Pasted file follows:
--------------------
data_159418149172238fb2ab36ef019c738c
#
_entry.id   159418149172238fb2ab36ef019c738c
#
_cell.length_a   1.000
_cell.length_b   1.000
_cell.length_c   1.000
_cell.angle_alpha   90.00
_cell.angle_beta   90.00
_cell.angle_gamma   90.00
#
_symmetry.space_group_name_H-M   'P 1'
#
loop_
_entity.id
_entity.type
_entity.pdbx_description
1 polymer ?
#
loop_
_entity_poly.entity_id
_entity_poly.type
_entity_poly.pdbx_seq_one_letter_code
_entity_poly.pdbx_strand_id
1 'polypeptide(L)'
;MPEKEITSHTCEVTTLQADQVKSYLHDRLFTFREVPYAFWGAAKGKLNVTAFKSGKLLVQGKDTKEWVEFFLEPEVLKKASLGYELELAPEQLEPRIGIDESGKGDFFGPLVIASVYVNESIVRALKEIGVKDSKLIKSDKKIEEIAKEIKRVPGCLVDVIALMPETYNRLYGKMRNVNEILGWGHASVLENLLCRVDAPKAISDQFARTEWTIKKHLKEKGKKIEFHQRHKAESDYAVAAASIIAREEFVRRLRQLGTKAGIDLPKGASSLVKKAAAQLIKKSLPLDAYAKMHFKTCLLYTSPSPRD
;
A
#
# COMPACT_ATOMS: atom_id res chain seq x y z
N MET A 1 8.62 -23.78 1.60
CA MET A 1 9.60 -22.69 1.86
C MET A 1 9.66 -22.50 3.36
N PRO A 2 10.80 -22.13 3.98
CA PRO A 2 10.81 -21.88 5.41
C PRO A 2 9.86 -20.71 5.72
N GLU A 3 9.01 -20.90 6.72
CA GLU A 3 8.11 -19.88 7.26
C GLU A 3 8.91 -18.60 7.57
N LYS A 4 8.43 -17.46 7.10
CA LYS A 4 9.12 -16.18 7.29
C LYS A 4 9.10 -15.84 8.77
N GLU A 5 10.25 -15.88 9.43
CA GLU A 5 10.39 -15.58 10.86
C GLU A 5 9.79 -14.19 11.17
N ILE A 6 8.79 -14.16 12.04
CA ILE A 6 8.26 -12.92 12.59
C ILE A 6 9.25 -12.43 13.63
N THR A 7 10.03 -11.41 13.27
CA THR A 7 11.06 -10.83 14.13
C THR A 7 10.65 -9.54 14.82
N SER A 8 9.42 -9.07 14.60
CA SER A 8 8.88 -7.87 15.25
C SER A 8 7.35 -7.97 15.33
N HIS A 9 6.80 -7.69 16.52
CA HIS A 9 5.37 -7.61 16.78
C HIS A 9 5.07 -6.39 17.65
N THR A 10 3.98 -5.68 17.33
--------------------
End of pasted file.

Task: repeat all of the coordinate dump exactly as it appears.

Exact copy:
data_159418149172238fb2ab36ef019c738c
#
_entry.id   159418149172238fb2ab36ef019c738c
#
_cell.length_a   1.000
_cell.length_b   1.000
_cell.length_c   1.000
_cell.angle_alpha   90.00
_cell.angle_beta   90.00
_cell.angle_gamma   90.00
#
_symmetry.space_group_name_H-M   'P 1'
#
loop_
_entity.id
_entity.type
_entity.pdbx_description
1 polymer ?
#
loop_
_entity_poly.entity_id
_entity_poly.type
_entity_poly.pdbx_seq_one_letter_code
_entity_poly.pdbx_strand_id
1 'polypeptide(L)'
;MPEKEITSHTCEVTTLQADQVKSYLHDRLFTFREVPYAFWGAAKGKLNVTAFKSGKLLVQGKDTKEWVEFFLEPEVLKKASLGYELELAPEQLEPRIGIDESGKGDFFGPLVIASVYVNESIVRALKEIGVKDSKLIKSDKKIEEIAKEIKRVPGCLVDVIALMPETYNRLYGKMRNVNEILGWGHASVLENLLCRVDAPKAISDQFARTEWTIKKHLKEKGKKIEFHQRHKAESDYAVAAASIIAREEFVRRLRQLGTKAGIDLPKGASSLVKKAAAQLIKKSLPLDAYAKMHFKTCLLYTSPSPRD
;
A
#
# COMPACT_ATOMS: atom_id res chain seq x y z
N MET A 1 8.62 -23.78 1.60
CA MET A 1 9.60 -22.69 1.86
C MET A 1 9.66 -22.50 3.36
N PRO A 2 10.80 -22.13 3.98
CA PRO A 2 10.81 -21.88 5.41
C PRO A 2 9.86 -20.71 5.72
N GLU A 3 9.01 -20.90 6.72
CA GLU A 3 8.11 -19.88 7.26
C GLU A 3 8.91 -18.60 7.57
N LYS A 4 8.43 -17.46 7.10
CA LYS A 4 9.12 -16.18 7.29
C LYS A 4 9.10 -15.84 8.77
N GLU A 5 10.25 -15.88 9.43
CA GLU A 5 10.39 -15.58 10.86
C GLU A 5 9.79 -14.19 11.17
N ILE A 6 8.79 -14.16 12.04
CA ILE A 6 8.26 -12.92 12.59
C ILE A 6 9.25 -12.43 13.63
N THR A 7 10.03 -11.41 13.27
CA THR A 7 11.06 -10.83 14.13
C THR A 7 10.65 -9.54 14.82
N SER A 8 9.42 -9.07 14.60
CA SER A 8 8.88 -7.87 15.25
C SER A 8 7.35 -7.97 15.33
N HIS A 9 6.80 -7.69 16.52
CA HIS A 9 5.37 -7.61 16.78
C HIS A 9 5.07 -6.39 17.65
N THR A 10 3.98 -5.68 17.33